Recently a client brought in his father’s old Brioni suits hoping that we could refit them to his body. His father was about 3” taller and the suits were from the 1980’s. I advised him not to throw good money after bad and that we should do the minimum work necessary to make the suits presentable and leave it at that.
He seemed grateful for this straightforward advice and bought three new custom suits from us. It occurred to me that consumers have a very poor idea of what alterations make sense to do and which ones don’t. Before I get into a list, here’s the most general guidelines for not trying to alter an existing garment:
- If you’ve gained or lost two or more sizes.
- You want to change the style of the garment into something else.
It’s not that our tailors aren’t talented. They are. It’s just that you can’t make a silk purse out of a sow’s ear. No tailor can turn a Brooks Brothers suit into an Armani suit. No tailor can turn a suit that fits Liam Neeson into one for Al Pacino. Unfortunately, there are tailors out there who make their living from performing major alterations and they want to make money from these situations. The result is generally butchery, followed by an argument.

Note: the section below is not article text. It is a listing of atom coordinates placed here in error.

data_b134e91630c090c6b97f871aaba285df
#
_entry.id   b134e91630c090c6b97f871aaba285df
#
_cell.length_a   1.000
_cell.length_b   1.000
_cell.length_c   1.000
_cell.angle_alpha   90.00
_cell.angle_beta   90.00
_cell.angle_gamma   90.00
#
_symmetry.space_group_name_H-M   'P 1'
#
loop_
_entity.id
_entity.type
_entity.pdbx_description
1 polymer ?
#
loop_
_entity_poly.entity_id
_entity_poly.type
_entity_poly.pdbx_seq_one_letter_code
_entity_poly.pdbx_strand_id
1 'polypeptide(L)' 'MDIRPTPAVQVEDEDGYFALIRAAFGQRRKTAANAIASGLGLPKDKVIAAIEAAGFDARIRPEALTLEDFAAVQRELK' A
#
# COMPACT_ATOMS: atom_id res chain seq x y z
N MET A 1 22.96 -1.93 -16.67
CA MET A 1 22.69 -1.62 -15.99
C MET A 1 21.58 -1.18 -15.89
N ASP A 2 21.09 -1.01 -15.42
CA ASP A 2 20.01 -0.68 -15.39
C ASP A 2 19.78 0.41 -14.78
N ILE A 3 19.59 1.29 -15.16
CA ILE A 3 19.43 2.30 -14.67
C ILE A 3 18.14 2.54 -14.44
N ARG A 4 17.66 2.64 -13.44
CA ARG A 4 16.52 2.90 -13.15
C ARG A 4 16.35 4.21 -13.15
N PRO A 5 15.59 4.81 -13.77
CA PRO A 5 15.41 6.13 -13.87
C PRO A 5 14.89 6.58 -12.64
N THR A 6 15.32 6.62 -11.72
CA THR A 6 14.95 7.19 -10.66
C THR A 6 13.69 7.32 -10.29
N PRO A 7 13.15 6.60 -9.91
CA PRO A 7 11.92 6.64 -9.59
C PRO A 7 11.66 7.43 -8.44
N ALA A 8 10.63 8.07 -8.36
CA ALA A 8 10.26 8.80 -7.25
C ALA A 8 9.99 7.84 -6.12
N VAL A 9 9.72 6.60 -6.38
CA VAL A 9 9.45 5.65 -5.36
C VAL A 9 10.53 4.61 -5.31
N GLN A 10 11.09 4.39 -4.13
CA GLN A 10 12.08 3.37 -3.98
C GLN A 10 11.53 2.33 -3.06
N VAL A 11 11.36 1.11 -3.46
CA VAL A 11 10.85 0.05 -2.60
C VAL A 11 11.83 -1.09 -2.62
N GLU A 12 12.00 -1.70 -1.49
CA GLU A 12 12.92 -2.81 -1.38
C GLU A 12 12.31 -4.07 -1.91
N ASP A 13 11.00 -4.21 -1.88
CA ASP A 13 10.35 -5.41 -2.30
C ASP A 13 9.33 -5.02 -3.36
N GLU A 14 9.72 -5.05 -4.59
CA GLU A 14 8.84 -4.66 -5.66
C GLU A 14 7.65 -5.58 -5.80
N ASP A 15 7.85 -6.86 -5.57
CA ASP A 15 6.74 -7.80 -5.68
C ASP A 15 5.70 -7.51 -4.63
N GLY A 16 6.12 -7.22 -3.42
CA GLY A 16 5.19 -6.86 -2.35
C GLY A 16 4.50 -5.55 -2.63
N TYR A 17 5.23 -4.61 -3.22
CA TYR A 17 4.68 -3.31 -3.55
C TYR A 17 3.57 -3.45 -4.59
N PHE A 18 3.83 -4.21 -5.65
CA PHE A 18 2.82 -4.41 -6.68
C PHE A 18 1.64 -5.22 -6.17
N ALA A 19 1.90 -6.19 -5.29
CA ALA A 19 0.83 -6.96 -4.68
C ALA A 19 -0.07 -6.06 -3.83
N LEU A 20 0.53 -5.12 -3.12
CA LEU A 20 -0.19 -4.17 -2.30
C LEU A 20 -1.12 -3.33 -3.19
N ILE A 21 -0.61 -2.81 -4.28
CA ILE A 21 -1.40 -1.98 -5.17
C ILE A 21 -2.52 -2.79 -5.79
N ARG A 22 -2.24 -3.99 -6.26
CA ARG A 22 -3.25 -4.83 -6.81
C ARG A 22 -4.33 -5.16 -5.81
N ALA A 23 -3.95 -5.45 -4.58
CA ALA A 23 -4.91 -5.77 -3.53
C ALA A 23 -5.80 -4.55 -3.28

So here’s my list of alteration do’s and don’ts:
- Take in or let out the waist of a jacket or a pant up to 2”
- Pad one shoulder when one is lower than the other
- Reduce the chest or blades when they are ½” too big
- Narrow the leg or bottom of a trouser
- Shorten or lengthen jacket sleeves
- Shorten a coat up to 1”
- Narrow the shoulders up to ½’ each side
- Narrow sleeve.
- Trouser rise is too short (front or back)
- Collar stands away from neck
- Clothing is two sizes too big or small
- Lines of coat are straight and you want to give it shaping
- Coat is too short
- Coat breaks in center of back because of straight posture
- Lower collar more than ½”
- Coat is too big in front
Hope this has been helpful.